Updated: October 12, 2018 5:42:22 pm
First Man movie director: Damien Chazelle
First Man movie cast: Ryan Gosling, Claire Foy, Jason Clarke, Kyle Chandler, Corey Stoll
First Man movie director: 3.5 stars
Damien Chazelle’s First Man is a delicate dance — often literally played to music — between man and mankind, small steps and giant leaps, rockets and space shuttles, ambition and fear, dad and mom, wife and husband, Earth and moon, and, in what he insistently attempts, human and astronaut.
That human, Neil Armstrong, wasn’t the astronaut the world expects. Not good with big hellos or small goodbyes, his eyes more on the tragedies of recent past than the burden of history he is set to bear, quieter as the countdown nears to the big day. What would he think of the controversy over the film not showing the planting of the American flag on lunar soil? He probably would shrug.
But Chazelle, that Hollywood whizkid so tuned into emotions that belong more to today — from bullying (Whiplash) to artistic purity vs commercialism (La La Land) — will have none of it. So his Neil is not just the nerdy scientist Armstrong saw himself as, but also a grieving father who keeps seeing his two-year-old girl who died of cancer. If Armstrong once told an interviewer, perhaps a little irritated, that no, he never gazed upon the moon that way while growing up, the disc of silver is never out of Chazelle’s frame in every moment of consequence in First Man.
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It’s Gosling himself whom Armstrong may have approved of. Required to play the low-key astronaut through the highs but, more importantly, the lows leading up to the landing on the moon, he tamps down remarkably. Gosling also efficiently navigates the various roles expected of him, as the loving but negligent father and husband who is guilt-ridden for being away for days on end, the reluctant hero called upon to keep a cool head through emergencies, the engineer who may be more interested in numbers than the romanticism of moon, and the friend who grieves and nurtures his fears in private.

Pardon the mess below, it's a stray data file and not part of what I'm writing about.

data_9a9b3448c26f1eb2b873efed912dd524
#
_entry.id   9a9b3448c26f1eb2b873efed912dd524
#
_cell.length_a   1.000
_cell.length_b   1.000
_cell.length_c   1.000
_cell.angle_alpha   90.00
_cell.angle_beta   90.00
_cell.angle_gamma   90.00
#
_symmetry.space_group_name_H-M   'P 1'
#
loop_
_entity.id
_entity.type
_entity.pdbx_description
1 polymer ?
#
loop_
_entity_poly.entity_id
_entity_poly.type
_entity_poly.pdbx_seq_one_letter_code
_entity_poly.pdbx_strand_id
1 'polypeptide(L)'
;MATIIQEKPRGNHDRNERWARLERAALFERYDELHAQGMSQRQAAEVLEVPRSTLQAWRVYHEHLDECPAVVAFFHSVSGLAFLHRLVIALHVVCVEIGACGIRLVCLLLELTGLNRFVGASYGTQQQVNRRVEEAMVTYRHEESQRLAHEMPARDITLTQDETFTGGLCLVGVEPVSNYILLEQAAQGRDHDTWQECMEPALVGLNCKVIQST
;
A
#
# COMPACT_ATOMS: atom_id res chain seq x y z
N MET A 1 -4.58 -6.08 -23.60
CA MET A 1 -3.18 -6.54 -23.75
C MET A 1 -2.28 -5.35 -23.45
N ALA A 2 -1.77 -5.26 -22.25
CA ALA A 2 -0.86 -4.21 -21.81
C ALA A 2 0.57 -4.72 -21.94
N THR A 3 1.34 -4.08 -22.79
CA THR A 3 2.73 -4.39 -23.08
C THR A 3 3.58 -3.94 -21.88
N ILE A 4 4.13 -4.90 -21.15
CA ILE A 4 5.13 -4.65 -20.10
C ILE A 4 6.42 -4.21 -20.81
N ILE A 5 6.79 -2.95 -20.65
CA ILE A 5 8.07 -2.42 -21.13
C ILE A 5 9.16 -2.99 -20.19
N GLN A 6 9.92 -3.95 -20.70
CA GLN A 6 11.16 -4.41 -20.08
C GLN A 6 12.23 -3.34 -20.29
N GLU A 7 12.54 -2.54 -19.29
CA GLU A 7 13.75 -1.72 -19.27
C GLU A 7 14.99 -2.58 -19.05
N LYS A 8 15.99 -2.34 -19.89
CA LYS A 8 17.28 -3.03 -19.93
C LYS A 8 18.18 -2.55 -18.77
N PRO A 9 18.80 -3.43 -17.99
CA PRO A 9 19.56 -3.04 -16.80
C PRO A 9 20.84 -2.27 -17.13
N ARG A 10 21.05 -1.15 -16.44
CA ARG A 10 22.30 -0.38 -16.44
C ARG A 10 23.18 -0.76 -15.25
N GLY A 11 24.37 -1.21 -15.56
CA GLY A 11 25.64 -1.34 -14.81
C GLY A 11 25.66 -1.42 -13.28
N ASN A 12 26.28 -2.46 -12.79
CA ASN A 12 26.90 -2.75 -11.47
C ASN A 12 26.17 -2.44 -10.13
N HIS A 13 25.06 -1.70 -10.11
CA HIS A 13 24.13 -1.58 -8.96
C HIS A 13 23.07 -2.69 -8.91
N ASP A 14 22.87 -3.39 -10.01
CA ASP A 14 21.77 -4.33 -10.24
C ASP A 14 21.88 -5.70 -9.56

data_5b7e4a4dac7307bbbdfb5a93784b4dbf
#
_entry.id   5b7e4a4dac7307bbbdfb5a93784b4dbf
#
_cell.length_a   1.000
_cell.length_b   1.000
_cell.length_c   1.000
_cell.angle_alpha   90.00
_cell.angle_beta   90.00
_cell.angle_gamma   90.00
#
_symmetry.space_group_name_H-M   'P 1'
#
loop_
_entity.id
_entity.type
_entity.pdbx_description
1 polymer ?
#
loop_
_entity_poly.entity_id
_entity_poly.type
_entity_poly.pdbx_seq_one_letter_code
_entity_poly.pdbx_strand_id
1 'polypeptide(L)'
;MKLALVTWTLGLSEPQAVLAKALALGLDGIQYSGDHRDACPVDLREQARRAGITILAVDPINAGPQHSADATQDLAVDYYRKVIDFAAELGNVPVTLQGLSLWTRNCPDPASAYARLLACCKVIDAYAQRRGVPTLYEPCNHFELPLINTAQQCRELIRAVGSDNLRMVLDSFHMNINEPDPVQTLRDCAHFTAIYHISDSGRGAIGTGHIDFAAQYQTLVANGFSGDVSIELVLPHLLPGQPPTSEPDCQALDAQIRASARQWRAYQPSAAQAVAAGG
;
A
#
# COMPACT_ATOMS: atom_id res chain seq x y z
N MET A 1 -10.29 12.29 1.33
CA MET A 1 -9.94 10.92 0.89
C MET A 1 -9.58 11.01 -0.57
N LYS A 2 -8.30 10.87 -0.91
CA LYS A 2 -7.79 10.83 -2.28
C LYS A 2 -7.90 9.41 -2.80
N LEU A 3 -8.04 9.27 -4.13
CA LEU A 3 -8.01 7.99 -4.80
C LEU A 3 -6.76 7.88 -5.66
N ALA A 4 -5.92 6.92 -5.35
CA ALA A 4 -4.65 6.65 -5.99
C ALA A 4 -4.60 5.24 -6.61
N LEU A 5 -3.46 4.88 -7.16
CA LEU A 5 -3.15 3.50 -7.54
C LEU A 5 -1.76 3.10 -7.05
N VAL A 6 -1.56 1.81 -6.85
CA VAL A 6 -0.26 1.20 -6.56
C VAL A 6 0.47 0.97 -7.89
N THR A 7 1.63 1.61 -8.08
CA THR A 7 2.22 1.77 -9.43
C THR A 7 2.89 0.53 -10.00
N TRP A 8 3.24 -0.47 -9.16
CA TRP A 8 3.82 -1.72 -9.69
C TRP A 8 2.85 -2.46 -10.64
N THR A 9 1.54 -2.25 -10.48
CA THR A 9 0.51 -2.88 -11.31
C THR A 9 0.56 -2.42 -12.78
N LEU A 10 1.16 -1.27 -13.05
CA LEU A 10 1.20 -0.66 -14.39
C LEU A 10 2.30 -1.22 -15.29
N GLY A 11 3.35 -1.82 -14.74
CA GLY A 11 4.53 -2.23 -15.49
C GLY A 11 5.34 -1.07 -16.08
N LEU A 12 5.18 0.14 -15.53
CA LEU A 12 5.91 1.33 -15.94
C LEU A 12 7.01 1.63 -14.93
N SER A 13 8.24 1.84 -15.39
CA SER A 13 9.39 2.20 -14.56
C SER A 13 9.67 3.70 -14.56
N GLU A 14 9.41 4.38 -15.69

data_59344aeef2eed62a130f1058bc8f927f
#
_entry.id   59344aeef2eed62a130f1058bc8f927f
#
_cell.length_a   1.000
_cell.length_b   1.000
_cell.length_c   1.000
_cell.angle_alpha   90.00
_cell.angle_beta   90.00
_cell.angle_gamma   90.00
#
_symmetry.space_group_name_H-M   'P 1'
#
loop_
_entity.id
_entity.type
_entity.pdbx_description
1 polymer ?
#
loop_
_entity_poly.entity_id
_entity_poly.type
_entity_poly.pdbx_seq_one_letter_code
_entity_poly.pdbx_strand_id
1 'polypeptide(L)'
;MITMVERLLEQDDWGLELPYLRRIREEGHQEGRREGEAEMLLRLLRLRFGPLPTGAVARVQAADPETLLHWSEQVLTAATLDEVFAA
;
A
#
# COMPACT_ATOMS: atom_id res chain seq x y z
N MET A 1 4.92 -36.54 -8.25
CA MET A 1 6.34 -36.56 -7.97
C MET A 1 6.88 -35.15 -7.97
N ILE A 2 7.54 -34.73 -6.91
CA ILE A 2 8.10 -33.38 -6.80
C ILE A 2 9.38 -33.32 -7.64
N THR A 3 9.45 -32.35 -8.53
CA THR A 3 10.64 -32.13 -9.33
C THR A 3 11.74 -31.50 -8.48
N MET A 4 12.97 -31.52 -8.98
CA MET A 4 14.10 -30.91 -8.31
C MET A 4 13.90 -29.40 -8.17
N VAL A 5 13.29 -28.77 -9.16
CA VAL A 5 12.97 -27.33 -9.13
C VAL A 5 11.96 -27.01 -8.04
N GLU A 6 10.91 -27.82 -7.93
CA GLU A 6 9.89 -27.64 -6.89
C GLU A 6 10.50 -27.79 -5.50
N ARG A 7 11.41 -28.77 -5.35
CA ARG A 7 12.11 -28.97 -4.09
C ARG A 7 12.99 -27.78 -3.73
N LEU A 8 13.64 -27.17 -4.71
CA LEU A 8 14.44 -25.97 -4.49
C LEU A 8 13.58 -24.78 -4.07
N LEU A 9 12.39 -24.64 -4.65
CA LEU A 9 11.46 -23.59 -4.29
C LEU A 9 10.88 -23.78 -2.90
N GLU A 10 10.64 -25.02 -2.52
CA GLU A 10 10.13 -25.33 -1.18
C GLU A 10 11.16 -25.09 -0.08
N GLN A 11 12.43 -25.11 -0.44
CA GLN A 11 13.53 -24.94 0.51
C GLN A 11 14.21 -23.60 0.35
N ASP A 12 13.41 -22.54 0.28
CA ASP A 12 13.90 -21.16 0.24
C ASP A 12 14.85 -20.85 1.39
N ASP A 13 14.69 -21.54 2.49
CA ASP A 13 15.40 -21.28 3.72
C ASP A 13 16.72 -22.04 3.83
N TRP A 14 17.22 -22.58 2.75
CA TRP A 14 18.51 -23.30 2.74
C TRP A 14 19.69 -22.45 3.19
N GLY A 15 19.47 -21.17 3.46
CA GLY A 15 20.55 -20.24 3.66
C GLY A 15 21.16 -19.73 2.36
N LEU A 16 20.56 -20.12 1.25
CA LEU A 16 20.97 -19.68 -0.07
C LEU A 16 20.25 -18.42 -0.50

As his wife Janet, Foy (The Crown) is a suitable foil, but with little more than to do than keep the household running and wait patiently for him. Chazelle has several women performing that role, for their astronaut husbands who form a clique of their own, and who discuss “more important things” over beer sitting out in the porch. Janet gets to speak her mind twice in all, and one little speech about NASA men being “a bunch of boys who know nothing” sounds trite.
However, those little family do’s are part of Chazelle’s portrait of the toll the moon voyage took back on Earth, in the lives that were lost, the families that were frayed, and the masks that had to be put on as America, playing catch-up in the space race, looked desperately for heroes. There is some talk thrown in about politicians daring to question the cost of it all, but just stray stuff. More often, Chazelle goes up close into the cockpit as the astronauts blast off or return, the torture their bodies must undergo in the violently shaking vessels portrayed in lengthy detail. When accidents happen, they are fatal, and the film breaks the news bluntly.
In First Man, space is not about the beautiful unknown of Gravity. And it’s hardly ever quiet out there. Chazelle is more focused looking within than out. That can be disappointing, as we wait and wait for the magic, the exhilaration to be turned on.
And just like that, towards the end, Chazelle steps up the tension, the moon finally appears — the fine grey powder stretching into the dark distance — and as, for the first time, man glances down on a surface that millennia before have only looked up to see, all you can do is hold your breath.
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